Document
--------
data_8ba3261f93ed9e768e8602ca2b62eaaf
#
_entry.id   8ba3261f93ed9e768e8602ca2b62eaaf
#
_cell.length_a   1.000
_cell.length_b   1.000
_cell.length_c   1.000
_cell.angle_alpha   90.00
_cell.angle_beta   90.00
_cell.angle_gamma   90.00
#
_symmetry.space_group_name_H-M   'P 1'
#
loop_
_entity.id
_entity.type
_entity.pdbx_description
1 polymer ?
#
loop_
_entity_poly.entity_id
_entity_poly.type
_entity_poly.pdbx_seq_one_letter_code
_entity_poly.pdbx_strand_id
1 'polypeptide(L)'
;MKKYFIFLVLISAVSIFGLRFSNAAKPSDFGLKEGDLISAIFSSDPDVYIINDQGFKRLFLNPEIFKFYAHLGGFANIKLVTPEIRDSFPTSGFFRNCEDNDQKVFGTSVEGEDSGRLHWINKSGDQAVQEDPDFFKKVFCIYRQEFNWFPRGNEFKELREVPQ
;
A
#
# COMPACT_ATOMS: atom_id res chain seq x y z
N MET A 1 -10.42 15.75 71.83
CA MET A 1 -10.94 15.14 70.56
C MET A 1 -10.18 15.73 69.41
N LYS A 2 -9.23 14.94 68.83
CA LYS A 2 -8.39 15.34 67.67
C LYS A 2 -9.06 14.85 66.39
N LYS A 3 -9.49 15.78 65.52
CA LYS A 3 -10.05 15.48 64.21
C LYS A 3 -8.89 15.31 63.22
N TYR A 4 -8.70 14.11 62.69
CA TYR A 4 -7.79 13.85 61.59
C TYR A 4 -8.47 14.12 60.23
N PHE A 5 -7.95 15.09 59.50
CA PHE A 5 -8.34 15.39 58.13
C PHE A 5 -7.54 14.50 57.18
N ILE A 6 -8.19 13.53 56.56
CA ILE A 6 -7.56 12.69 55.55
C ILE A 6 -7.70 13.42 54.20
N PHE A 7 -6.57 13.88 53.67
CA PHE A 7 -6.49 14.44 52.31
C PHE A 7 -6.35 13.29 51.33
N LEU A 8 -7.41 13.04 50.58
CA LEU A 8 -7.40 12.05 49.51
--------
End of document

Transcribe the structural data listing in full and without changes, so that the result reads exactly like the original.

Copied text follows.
data_8ba3261f93ed9e768e8602ca2b62eaaf
#
_entry.id   8ba3261f93ed9e768e8602ca2b62eaaf
#
_cell.length_a   1.000
_cell.length_b   1.000
_cell.length_c   1.000
_cell.angle_alpha   90.00
_cell.angle_beta   90.00
_cell.angle_gamma   90.00
#
_symmetry.space_group_name_H-M   'P 1'
#
loop_
_entity.id
_entity.type
_entity.pdbx_description
1 polymer ?
#
loop_
_entity_poly.entity_id
_entity_poly.type
_entity_poly.pdbx_seq_one_letter_code
_entity_poly.pdbx_strand_id
1 'polypeptide(L)'
;MKKYFIFLVLISAVSIFGLRFSNAAKPSDFGLKEGDLISAIFSSDPDVYIINDQGFKRLFLNPEIFKFYAHLGGFANIKLVTPEIRDSFPTSGFFRNCEDNDQKVFGTSVEGEDSGRLHWINKSGDQAVQEDPDFFKKVFCIYRQEFNWFPRGNEFKELREVPQ
;
A
#
# COMPACT_ATOMS: atom_id res chain seq x y z
N MET A 1 -10.42 15.75 71.83
CA MET A 1 -10.94 15.14 70.56
C MET A 1 -10.18 15.73 69.41
N LYS A 2 -9.23 14.94 68.83
CA LYS A 2 -8.39 15.34 67.67
C LYS A 2 -9.06 14.85 66.39
N LYS A 3 -9.49 15.78 65.52
CA LYS A 3 -10.05 15.48 64.21
C LYS A 3 -8.89 15.31 63.22
N TYR A 4 -8.70 14.11 62.69
CA TYR A 4 -7.79 13.85 61.59
C TYR A 4 -8.47 14.12 60.23
N PHE A 5 -7.95 15.09 59.50
CA PHE A 5 -8.34 15.39 58.13
C PHE A 5 -7.54 14.50 57.18
N ILE A 6 -8.19 13.53 56.56
CA ILE A 6 -7.56 12.69 55.55
C ILE A 6 -7.70 13.42 54.20
N PHE A 7 -6.57 13.88 53.67
CA PHE A 7 -6.49 14.44 52.31
C PHE A 7 -6.35 13.29 51.33
N LEU A 8 -7.41 13.04 50.58
CA LEU A 8 -7.40 12.05 49.51